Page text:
‘The Band’s Visit’: Music and life fill Winspear stage
Photo: Matthew Murphy
The company of “The Band’s Visit” North American Tour makes a stop in Dallas at the AT&T Performing Arts Center’s Winspear Theater through Feb. 23.

By Shari Goldstein Stern
On the heels of the 2018 Tony Awards, Jewish community member Marilyn Schwartz traveled to see her adult daughter, Emily, in New York. They saw the “Best Musical” on Broadway, “The Band’s Visit” (TBV). Schwartz had this to say about the Tony winner: “The show is more about life and relationships between people than it is huge production numbers with flashy costumes. I like shows like this. There was some light humor, but it was also very touching when it explored individual lives and relationships.”
Schwartz continued, “Every character seemed to take away some benefit from a chance meeting that only happened because of a simple mistake. Emily and I were both smiling at the end.” She added that an Orthodox couple sitting next to them were also smiling. Schwartz, who is a volunteer at The Legacy Willow Bend and Hunger Busters, added, “To sum up my thoughts about the show: It is understated, humorous and touching. I recommend it.”
The compelling musical is onstage at AT&T Performing Arts Center’s Winspear Opera House through Feb. 23 in collaboration with Dallas Summer Musicals. Broadway’s TBV production, based on the 2007 film by the same name, earned 10 Tony Awards including Best Musical. Other Tonys the musical garnered in 2018 included Sound, Lighting, Original Score, Lyrics, Book, Orchestration, Direction, Scenic design and Leading actress. The show also earned awards from the Drama League, and New York Drama Critics’ Circle, the Outer Critics Circle, the Lucille Lortel and the Obies.
The show also earned a Drama Desk Award for Outstanding Sound Design and won the Grammy Award for Best Musical Theater Album. The score is exquisite and many songs can be heard in advance of the performance at www.thebandsvisitmusical.com.
The musical tells the simple story of human connection and commonality between cultures. It is set in Israel in 1996 in the fictional Negev town of Bet Hatikva. Because of a mix-up, the Egyptian band ends up “lost” and way off the beaten path. Because there’s not another bus until the next morning, musicians and locals get to talking at a small café.
Sasson Gabay, the actor who brilliantly led the cast of the 2007 film as Lt.-Col. Tawfig Sacharya, reprises the poignant role in this national touring company. Gabay also brought the Lieutenant-Colonel to life in the Broadway production. In the film, Gabay, who is originally from an Iraqi Jewish family in Baghdad, portrays Sacharya as a polite, gentle, and pensive man with a curiosity in his face about everything that’s new around him. He wants to know about the people he meets but is too shy to probe. He is a strict disciplinarian of the band. Relationships between the musicians, and with their new acquaintances are at the root of the story, along with their shared passion for music.
Dallasite Debbie Schweig and her family also saw “The Band’s Visit” in 2018 at the Ethel Barrymore Theatre on Broadway. She said, “We saw the original cast and they were terrific. The music is Middle Eastern and uses some rare musical instruments. The band plays their music on the stage itself.”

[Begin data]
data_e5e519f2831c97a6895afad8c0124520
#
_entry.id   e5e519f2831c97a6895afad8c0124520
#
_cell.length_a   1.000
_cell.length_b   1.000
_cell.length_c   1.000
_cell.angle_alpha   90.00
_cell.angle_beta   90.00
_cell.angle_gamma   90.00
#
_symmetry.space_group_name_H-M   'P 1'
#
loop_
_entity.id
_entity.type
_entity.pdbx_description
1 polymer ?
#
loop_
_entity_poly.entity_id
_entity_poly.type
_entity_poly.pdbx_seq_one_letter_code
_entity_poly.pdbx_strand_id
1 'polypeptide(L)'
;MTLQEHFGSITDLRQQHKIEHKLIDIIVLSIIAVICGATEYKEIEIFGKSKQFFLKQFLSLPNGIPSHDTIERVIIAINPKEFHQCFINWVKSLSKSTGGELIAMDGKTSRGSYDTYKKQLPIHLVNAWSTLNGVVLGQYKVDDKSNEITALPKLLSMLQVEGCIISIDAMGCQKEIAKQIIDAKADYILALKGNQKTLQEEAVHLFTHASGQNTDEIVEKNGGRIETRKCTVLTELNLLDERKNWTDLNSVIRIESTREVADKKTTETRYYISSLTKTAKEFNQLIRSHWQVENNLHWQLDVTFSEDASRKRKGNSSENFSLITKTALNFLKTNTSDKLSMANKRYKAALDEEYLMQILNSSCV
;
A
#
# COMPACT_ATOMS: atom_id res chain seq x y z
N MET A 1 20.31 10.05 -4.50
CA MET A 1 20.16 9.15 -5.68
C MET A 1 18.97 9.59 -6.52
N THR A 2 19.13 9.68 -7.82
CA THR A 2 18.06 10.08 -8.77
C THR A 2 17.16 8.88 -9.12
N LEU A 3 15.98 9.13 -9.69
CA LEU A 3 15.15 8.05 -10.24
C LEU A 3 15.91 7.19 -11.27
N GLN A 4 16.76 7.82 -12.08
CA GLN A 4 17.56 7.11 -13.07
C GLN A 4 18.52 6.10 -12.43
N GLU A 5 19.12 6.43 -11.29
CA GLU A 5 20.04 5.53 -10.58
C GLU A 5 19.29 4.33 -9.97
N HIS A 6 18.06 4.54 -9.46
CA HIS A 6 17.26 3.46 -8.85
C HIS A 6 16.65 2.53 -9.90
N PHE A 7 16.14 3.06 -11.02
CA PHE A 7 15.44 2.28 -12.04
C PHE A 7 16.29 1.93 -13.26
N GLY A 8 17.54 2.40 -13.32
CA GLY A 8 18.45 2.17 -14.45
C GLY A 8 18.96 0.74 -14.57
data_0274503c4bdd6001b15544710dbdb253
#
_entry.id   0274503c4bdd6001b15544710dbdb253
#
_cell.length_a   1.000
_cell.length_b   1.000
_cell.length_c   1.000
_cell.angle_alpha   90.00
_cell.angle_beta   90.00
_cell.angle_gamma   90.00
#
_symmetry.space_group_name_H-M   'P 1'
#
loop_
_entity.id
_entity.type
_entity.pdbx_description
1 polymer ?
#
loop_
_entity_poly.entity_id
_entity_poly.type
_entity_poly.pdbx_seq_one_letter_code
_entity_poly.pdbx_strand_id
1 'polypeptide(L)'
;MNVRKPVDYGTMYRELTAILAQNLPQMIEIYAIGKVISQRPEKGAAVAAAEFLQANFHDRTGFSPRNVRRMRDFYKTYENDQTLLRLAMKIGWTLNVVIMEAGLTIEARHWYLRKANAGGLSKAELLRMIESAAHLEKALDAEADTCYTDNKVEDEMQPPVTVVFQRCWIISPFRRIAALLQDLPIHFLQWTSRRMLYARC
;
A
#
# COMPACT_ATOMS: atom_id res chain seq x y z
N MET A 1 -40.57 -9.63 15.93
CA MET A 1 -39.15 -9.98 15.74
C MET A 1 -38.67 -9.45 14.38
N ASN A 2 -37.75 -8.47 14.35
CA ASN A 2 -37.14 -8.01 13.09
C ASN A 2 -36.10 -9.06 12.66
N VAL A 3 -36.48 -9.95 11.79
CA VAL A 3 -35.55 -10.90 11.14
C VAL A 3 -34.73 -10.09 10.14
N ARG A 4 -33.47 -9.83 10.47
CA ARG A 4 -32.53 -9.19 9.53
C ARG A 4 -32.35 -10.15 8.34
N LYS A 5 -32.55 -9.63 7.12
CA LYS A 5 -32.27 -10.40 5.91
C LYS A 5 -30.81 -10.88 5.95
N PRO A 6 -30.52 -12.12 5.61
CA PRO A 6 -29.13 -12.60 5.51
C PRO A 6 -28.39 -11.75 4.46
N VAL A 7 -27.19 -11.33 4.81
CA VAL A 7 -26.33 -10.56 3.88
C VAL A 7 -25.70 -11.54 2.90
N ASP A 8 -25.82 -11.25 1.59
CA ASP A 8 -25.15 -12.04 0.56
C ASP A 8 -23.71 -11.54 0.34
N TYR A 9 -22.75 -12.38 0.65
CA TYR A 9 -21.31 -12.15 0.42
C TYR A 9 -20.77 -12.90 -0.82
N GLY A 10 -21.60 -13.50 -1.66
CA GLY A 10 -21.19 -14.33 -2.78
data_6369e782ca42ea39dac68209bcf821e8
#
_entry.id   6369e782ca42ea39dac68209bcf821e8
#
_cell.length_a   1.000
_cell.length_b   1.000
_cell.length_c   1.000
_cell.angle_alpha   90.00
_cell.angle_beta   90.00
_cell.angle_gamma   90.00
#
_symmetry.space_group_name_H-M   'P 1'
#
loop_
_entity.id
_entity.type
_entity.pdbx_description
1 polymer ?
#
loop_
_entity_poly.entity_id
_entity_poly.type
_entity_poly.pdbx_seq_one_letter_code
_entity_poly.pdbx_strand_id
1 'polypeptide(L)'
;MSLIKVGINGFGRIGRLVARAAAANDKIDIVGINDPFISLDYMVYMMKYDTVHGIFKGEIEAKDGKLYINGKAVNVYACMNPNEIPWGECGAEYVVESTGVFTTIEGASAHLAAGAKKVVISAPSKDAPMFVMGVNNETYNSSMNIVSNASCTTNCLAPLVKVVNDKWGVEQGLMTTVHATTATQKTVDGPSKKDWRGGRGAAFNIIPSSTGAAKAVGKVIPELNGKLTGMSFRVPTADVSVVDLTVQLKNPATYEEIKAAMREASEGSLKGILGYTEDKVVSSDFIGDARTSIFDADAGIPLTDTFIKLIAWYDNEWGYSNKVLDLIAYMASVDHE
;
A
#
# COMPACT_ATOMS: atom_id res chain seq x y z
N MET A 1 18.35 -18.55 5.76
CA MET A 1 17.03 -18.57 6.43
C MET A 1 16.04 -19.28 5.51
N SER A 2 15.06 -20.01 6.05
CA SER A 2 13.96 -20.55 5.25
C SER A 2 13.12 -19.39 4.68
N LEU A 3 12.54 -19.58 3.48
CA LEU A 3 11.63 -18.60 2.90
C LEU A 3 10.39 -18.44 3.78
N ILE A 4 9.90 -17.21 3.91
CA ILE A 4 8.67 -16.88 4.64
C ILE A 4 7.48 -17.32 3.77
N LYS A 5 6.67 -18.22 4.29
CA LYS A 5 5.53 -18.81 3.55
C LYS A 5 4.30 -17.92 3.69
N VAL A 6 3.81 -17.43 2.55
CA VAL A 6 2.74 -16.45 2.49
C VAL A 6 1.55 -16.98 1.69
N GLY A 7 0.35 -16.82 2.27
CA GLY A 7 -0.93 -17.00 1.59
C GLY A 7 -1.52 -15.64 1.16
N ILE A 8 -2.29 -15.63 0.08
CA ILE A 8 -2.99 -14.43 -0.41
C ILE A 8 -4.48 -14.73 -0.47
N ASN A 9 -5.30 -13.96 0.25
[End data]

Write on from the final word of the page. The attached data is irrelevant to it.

Schweig continued, “The music is simplistic without any large musical or choreographed moments. I particularly enjoyed the songs ‘Welcome to Nowhere,’ ‘Haled’s Song about Love,’ and ‘Omar Sharif’ that were sung in the production we saw by those in the original cast album.”
Gabay has dozens of film and television appearances to his credit in addition to dramatic and musical theater, both Israeli and internationally. Among his credits are “Catch-22,” “Who’s Afraid of Virginia Woolf,” and “Rain Man.” He played the grouchy Hook in the 1989 musical, “Captain Hook.”
Gabay treasures the experience he has enjoyed on his journey from the film, to Broadway and now the tour. “In 2010 this show changed my career and my life,” he said.
When the actor first went into audition for the film role, he read some of the script and told the casting director, “I know this man. You’re wasting your time to audition me.”
Then in 2010, the film’s producer asked him, “Do you want to join me for this adventure?”
In 2018, Gabay joined the Broadway cast and then this national tour.
In the story, the characters share some of their innermost feelings with each other. “People sometimes share more with a stranger than they do with those around them,” the actor said.
According to Gabay, “The stories we tell as actors are always relevant. But right now, this story is more relevant than usual. We learn to overcome boundaries, welcome our differences, and learn about each other’s nationalities.” He continued, “In the show, each character shares something from their heart with another, and learns something from the heart of another,” Gabay added. “I have shared intimate things with people I don’t know that well.
Although he has sung many times in Israeli performances, he considers himself “an actor who can sing.” He also describes “The Band’s Visit” as a play with songs.
The actor is traveling with his wife and his son, Adam, who is also in the show playing “Papi.” The couple have five children and five grandchildren. He says he’s thrilled to be with his family on this adventure. The tour was in Houston before making its Dallas production.
When asked about touring in a show with his son, Adam, Gabay was happy to talk about how proud he is. “Adam was about 4 in kindergarten. He was participating in a Hanukkah celebration. “I watched him and knew in five minutes he was meant for the stage,” the proud father said.

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